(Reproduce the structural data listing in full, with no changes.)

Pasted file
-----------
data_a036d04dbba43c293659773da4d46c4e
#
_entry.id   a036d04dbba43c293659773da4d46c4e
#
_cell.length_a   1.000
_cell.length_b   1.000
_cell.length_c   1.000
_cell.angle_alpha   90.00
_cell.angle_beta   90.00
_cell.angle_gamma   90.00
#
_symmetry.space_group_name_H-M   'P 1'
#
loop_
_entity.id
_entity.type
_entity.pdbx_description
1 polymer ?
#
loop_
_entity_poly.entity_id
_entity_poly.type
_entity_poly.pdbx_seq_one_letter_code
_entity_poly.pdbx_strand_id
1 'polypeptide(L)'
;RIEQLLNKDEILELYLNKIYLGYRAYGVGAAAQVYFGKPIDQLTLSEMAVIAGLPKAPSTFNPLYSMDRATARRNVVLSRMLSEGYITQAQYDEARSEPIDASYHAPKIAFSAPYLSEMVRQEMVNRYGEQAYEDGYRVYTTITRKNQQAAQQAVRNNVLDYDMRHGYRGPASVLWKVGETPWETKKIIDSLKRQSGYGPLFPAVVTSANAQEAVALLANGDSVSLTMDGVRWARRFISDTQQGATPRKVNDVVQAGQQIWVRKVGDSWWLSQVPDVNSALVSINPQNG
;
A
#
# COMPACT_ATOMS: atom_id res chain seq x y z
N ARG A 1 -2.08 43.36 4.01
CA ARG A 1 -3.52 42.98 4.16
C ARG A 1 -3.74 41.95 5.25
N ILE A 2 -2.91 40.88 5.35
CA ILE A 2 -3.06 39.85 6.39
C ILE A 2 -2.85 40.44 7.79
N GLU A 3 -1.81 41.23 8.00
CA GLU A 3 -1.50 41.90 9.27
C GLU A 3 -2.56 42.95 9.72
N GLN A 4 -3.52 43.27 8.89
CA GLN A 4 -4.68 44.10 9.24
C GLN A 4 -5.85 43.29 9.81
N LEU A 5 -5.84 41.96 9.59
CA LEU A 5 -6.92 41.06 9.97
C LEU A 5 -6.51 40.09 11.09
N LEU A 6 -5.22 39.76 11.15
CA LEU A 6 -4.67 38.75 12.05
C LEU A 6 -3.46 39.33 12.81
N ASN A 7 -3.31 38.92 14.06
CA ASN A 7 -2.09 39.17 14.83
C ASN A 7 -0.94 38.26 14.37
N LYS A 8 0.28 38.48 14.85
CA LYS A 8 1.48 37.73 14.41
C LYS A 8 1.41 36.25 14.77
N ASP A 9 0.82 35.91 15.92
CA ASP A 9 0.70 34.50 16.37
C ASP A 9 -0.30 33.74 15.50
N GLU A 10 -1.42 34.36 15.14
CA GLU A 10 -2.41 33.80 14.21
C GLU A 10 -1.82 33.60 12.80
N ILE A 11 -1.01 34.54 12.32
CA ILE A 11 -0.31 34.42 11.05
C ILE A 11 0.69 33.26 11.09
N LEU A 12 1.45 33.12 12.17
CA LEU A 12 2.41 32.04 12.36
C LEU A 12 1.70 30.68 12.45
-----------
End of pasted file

data_a036d04dbba43c293659773da4d46c4e
#
_entry.id   a036d04dbba43c293659773da4d46c4e
#
_cell.length_a   1.000
_cell.length_b   1.000
_cell.length_c   1.000
_cell.angle_alpha   90.00
_cell.angle_beta   90.00
_cell.angle_gamma   90.00
#
_symmetry.space_group_name_H-M   'P 1'
#
loop_
_entity.id
_entity.type
_entity.pdbx_description
1 polymer ?
#
loop_
_entity_poly.entity_id
_entity_poly.type
_entity_poly.pdbx_seq_one_letter_code
_entity_poly.pdbx_strand_id
1 'polypeptide(L)'
;RIEQLLNKDEILELYLNKIYLGYRAYGVGAAAQVYFGKPIDQLTLSEMAVIAGLPKAPSTFNPLYSMDRATARRNVVLSRMLSEGYITQAQYDEARSEPIDASYHAPKIAFSAPYLSEMVRQEMVNRYGEQAYEDGYRVYTTITRKNQQAAQQAVRNNVLDYDMRHGYRGPASVLWKVGETPWETKKIIDSLKRQSGYGPLFPAVVTSANAQEAVALLANGDSVSLTMDGVRWARRFISDTQQGATPRKVNDVVQAGQQIWVRKVGDSWWLSQVPDVNSALVSINPQNG
;
A
#
# COMPACT_ATOMS: atom_id res chain seq x y z
N ARG A 1 -2.08 43.36 4.01
CA ARG A 1 -3.52 42.98 4.16
C ARG A 1 -3.74 41.95 5.25
N ILE A 2 -2.91 40.88 5.35
CA ILE A 2 -3.06 39.85 6.39
C ILE A 2 -2.85 40.44 7.79
N GLU A 3 -1.81 41.23 8.00
CA GLU A 3 -1.50 41.90 9.27
C GLU A 3 -2.56 42.95 9.72
N GLN A 4 -3.52 43.27 8.89
CA GLN A 4 -4.68 44.10 9.24
C GLN A 4 -5.85 43.29 9.81
N LEU A 5 -5.84 41.96 9.59
CA LEU A 5 -6.92 41.06 9.97
C LEU A 5 -6.51 40.09 11.09
N LEU A 6 -5.22 39.76 11.15
CA LEU A 6 -4.67 38.75 12.05
C LEU A 6 -3.46 39.33 12.81
N ASN A 7 -3.31 38.92 14.06
CA ASN A 7 -2.09 39.17 14.83
C ASN A 7 -0.94 38.26 14.37
N LYS A 8 0.28 38.48 14.85
CA LYS A 8 1.48 37.73 14.41
C LYS A 8 1.41 36.25 14.77
N ASP A 9 0.82 35.91 15.92
CA ASP A 9 0.70 34.50 16.37
C ASP A 9 -0.30 33.74 15.50
N GLU A 10 -1.42 34.36 15.14
CA GLU A 10 -2.41 33.80 14.21
C GLU A 10 -1.82 33.60 12.80
N ILE A 11 -1.01 34.54 12.32
CA ILE A 11 -0.31 34.42 11.05
C ILE A 11 0.69 33.26 11.09
N LEU A 12 1.45 33.12 12.17
CA LEU A 12 2.41 32.04 12.36
C LEU A 12 1.70 30.68 12.45